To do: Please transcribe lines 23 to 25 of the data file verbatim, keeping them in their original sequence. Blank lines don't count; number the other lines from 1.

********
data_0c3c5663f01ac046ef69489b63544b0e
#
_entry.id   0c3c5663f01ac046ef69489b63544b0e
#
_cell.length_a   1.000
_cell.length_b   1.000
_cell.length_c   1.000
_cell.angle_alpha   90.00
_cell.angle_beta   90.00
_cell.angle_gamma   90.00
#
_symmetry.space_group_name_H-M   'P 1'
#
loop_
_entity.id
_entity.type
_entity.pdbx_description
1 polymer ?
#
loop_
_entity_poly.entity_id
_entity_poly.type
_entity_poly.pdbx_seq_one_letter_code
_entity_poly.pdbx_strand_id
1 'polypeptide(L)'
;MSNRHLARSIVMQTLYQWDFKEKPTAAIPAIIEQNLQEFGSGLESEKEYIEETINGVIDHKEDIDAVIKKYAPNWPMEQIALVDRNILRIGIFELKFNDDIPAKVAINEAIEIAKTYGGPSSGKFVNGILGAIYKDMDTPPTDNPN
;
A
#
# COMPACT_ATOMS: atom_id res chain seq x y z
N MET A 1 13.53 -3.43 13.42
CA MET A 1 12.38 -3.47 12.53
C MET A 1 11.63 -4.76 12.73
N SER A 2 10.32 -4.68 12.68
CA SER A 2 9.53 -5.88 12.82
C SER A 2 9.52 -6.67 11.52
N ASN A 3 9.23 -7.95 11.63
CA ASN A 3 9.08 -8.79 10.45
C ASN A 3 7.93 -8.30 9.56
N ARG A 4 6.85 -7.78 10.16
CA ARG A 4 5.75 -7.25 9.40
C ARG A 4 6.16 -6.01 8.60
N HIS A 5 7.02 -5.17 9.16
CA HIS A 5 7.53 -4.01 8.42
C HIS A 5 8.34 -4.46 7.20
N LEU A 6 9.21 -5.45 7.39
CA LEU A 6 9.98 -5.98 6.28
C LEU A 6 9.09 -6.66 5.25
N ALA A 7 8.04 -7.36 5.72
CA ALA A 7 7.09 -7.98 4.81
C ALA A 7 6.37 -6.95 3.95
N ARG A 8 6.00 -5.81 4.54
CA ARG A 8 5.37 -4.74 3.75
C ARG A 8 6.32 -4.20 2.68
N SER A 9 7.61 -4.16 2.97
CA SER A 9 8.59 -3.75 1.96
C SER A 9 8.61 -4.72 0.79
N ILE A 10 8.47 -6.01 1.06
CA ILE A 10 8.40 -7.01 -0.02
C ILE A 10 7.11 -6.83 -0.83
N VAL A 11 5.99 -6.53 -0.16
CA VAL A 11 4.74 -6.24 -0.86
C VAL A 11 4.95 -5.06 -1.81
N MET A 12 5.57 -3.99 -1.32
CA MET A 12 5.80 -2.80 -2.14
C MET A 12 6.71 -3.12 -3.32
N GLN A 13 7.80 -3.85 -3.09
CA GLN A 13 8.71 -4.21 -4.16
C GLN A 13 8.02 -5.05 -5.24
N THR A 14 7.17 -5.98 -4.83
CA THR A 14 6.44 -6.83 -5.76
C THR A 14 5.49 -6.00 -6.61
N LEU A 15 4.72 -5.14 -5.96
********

_entity_poly.pdbx_seq_one_letter_code
_entity_poly.pdbx_strand_id
1 'polypeptide(L)'